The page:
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AN ANGLICAN DAY AND BOARDING SCHOOL FOR BOYS | GROW IN WISDOM AND STATURE AND IN FAVOUR WITH GOD AND MAN
Peer Support Programme

FAST FIND
Life Skills Programme Overview
School's Discipline System
Guidelines for teenage parties


QUICK CONTACT
Peer Support Master in Charge | Ms Phyllis Bookluck

SENIOR SCHOOL HOUSES
rollover for house name and colour

Archer Dulwich Founders Henderson
Hilliard Holwood Kerrigan Latham
Murphy School Stephenson Taubman
Weeks Wilson Hogg Wynn Jones Young
PREPARATORY SCHOOL HOUSES
Archer Henderson Hilliard School
JUNIOR SCHOOL HOUSES
Founders Latham Taubman Young
 

THE HOUSE SYSTEM 7 - 12 | CLASSROOM TEACHERS PreK - 6

HOUSE SYSTEM

Traditionally an effective system of pastoral care has been regarded as the sine qua non of a good Independent School education. Within Trinity, the House System is central in fostering an environment where boys feel safe, valued, engaged and purposeful. The School strives to make effective provision for the personal guidance of each boy. It is through the House System that smaller ‘schools within the School’ can further enhance individual care and guidance.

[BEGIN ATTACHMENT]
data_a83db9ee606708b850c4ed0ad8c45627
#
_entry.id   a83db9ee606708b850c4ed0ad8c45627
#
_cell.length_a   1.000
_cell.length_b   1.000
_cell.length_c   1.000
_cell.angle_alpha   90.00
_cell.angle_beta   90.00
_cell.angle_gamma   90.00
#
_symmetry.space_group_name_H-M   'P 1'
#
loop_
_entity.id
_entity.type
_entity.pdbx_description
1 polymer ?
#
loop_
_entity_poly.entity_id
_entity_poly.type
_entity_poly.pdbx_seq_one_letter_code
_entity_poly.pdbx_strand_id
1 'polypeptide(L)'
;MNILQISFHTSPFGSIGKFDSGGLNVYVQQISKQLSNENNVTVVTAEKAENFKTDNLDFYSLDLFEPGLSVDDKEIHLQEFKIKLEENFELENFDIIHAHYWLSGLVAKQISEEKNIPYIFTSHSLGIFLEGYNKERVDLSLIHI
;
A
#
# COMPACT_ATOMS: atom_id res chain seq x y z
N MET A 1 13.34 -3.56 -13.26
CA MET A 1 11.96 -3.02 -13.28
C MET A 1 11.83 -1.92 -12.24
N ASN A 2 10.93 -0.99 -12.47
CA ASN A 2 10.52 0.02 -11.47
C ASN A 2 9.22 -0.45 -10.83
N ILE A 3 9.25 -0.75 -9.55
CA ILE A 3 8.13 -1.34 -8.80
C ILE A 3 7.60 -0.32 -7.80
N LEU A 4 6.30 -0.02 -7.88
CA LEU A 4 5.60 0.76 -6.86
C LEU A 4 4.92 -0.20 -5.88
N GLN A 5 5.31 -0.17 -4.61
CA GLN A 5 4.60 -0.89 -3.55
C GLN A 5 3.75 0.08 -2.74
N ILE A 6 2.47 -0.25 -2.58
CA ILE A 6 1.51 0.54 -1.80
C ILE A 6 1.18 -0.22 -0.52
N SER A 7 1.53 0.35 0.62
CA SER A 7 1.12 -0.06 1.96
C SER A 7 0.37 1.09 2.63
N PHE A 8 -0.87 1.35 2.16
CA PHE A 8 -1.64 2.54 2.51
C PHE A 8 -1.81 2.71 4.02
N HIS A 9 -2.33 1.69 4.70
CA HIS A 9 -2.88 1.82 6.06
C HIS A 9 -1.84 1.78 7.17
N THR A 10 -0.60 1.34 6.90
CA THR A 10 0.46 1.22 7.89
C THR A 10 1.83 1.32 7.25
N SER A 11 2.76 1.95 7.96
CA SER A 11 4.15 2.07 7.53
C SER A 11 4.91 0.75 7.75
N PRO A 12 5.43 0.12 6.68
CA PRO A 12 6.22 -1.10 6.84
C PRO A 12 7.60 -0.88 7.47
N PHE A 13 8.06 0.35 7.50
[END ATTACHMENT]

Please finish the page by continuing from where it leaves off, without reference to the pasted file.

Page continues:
The fact that the House System is vertical in nature helps to bring to the students’ attention a greater awareness of their responsibilities not only to members of their immediate peer group, but also to those older and younger than themselves. Thus, in general, the aim is to present a secure and familiar environment for our students. From the day they begin their schooling, students become members of a smaller House group whose staff are dedicated to helping them in their progress both in and out of the classroom. The specific objectives of the House system are:

> to enable the aims of the School to be effectively communicated to the boys in order that their characters can be influenced for good so that the fundamental virtues of good citizenship such as courage, honour, loyalty, diligence and faith can be evidenced in their lives;